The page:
Day 38, Stanley Idaho to Stanley Idaho 291 MilesFor Carl's Cycles, go to www.carlscycles.com. Great place! And thanks for everyone's prayers today. Got there safely.
"Everyone has a fair turn to be as great as he pleases."
A Tale of Two Rides
Up at 5:30, load a few things and head to Boise, the bike like a wounded horse. It shakes at low speed, but by 20 mph or so smooths out. I checked the temperature. 39.
This morning I must ride slow and careful. Slow for the tire's sake and careful as it is time for the deer to be active. Sure enough I spotted fifteen total, a few in the road.
The tire felt mushy and I took the turns slow and easy, steering the bike rather than leaning it. And if you're familiar with NASCAR the bike acted tight- that is, with the sloppy rear tire it wanted to go straight, a very disconcerting feeling.
Compounding the grief was the debris on the road. Rotten trees have fallen in various spots, and I must weave through them. I also watched for potholes or dips, cracks, anything and picked my way through them too. Soon my shoulders ached from tension. Fortunately no rain or snow.
The road started fast and straight, but soon developed a serpentine attitude, winding down- and up again- making the trip slow and tedious.
Skip the repair, we'll get to it.
The trip back? Oh my. After a few dozen miles the tire was scuffed in and I felt the dramatic difference in the handling of the bike. Power on the straight, brake into a turn, downshift two gears, lean, coast, power on out of the turn. Oh, yeah, this was fun! Do it again, fifty, seventy times, who knows? Rain spattered the windshield and I adjusted for wet pavement, but still, what fun. The river beside the road roars, swollen from both snowmelt and rainfall.
The temperature continued downward with the elevation gain. Now, in a counterintuitive way, I hustled up the mountain to get there before the snow flew. Soon the rain pounded the windshield and my visor. Thank God for good gear, I was warm and dry.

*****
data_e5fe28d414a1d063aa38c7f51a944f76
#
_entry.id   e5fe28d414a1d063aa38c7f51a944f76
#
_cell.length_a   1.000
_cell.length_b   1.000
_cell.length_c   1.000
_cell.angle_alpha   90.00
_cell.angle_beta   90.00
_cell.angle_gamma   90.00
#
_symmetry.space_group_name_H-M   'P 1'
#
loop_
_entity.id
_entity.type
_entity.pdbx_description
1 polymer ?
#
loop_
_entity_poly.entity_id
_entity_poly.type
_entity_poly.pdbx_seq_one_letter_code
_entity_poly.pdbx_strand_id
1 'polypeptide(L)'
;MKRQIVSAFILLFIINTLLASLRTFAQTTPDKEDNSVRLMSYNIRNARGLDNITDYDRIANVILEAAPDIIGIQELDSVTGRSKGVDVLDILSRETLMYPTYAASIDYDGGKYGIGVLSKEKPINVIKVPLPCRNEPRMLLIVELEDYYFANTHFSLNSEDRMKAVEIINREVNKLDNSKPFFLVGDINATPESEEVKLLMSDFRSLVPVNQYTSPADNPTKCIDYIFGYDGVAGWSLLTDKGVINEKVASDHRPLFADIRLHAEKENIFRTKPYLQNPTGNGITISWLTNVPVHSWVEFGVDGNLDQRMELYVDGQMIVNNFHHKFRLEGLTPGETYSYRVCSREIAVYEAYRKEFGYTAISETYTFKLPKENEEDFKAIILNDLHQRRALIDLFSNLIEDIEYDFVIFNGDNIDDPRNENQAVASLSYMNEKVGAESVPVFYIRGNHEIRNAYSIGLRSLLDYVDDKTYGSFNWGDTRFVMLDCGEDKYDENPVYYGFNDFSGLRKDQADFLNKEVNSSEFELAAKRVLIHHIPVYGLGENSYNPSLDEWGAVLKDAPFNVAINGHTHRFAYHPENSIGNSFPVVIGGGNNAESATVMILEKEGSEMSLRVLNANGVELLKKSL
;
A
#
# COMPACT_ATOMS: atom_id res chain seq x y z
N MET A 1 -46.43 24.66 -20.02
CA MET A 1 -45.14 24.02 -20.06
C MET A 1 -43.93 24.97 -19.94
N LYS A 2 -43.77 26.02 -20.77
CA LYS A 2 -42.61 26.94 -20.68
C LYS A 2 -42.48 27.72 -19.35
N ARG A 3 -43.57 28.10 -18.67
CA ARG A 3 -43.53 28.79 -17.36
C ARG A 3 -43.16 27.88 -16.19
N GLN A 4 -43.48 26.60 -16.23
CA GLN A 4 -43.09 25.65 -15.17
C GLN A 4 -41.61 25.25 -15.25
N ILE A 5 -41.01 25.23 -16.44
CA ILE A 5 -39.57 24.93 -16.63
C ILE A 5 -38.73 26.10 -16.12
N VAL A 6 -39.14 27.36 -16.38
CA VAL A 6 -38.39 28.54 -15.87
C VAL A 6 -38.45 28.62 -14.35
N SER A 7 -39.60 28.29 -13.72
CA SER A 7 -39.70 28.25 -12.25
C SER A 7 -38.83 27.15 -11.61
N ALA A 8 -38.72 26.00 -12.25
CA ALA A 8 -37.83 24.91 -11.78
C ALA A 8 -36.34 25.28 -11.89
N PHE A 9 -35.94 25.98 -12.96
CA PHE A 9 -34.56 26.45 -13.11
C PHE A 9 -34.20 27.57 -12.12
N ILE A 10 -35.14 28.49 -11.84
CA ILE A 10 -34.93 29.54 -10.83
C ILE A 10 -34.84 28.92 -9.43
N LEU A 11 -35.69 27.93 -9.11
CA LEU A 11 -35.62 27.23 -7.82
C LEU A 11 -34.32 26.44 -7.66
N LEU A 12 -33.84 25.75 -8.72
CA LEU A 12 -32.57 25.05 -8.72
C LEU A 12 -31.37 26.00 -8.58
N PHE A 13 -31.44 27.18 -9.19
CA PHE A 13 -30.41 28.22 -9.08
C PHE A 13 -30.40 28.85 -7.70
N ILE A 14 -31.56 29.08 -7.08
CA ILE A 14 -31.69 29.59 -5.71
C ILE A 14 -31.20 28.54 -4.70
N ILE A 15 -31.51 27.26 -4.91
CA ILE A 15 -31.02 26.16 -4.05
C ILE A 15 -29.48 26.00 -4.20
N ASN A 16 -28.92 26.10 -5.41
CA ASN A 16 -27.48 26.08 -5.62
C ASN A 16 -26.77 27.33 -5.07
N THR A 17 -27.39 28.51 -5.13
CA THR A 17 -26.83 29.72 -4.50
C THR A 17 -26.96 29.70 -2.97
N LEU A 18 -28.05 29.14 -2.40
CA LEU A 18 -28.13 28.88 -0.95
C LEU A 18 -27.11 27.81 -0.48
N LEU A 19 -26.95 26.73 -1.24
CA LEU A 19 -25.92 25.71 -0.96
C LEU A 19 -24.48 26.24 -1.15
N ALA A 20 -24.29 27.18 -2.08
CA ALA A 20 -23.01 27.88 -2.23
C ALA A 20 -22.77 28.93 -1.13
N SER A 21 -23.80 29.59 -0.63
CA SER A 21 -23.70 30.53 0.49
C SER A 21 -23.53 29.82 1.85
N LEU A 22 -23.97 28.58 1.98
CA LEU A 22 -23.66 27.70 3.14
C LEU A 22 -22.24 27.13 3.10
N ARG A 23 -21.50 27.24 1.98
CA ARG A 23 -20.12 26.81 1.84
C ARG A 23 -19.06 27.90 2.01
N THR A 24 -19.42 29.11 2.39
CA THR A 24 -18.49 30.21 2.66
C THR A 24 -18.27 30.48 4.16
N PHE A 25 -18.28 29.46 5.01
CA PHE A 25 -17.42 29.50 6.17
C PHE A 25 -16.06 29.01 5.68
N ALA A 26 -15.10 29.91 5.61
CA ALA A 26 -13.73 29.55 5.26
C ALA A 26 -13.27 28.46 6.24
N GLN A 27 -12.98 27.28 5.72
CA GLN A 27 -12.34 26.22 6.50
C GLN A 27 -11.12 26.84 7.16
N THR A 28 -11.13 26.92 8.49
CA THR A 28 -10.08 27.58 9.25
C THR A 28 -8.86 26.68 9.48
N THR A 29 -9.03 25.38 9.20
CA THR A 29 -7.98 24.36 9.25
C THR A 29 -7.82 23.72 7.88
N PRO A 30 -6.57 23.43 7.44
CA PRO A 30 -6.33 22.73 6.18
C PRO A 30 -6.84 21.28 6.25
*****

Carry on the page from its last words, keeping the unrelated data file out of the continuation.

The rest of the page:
And the bike is like a new machine.
The Bike Shop.
"We are four days backed up, so we should have your bike done by Friday," the friendly service writer said to the lady in front of me. Youch. This is one busy shop. I got my turn and explained my dilemma, traveling, no other means of transport, wife stuck in Stanley 135 miles away, tire is done... everything but bring out the tissue. He said they could get right on it. Hats off to Carl's Cycles in Boise!
This place rocks. I asked the writer if they were just getting into the busy season. He said no, it's like this year round, with snowmobiles, quads, Jet Skis, lawnmowers, bikes and those new stupid side by sides, the Razors or Rhinos. They service all that stuff too.
They took the bike. Today no one cared about the '50 States' thing. Funny that way. I went across the street for a bit of breakfast then slobbered at the other fine bikes in the shop. They sell (Super PP!) Honda, Suzuki, Kawasaki, Victory and KTM.
Four hours later, the bike had new tires (2), an oil change, drained and replenished the brake and clutch fluids, and a recall check-over thingy.
My business model has been, 'Speed, service, price, pick any two.' In other words, if price is your driving factor, you may have to wait, or you may sacrifice quality. If quality is what you're after, you may sacrifice speed or price.
Guess which one I didn't get?
Great speed. I reiterated that. Thank you. Quality, very good. They clearly told me what they would do and when they expected to finish, and they delivered.
Price? Wow. $780 or so bucks. Just the oil was $28. I could get it changed in my truck for that price. And the tires? I could've bought truck tires for that price.
Their prices probably weren't out of line, but bikes... wow.
Besides the price, Carl's Cycles did a super job.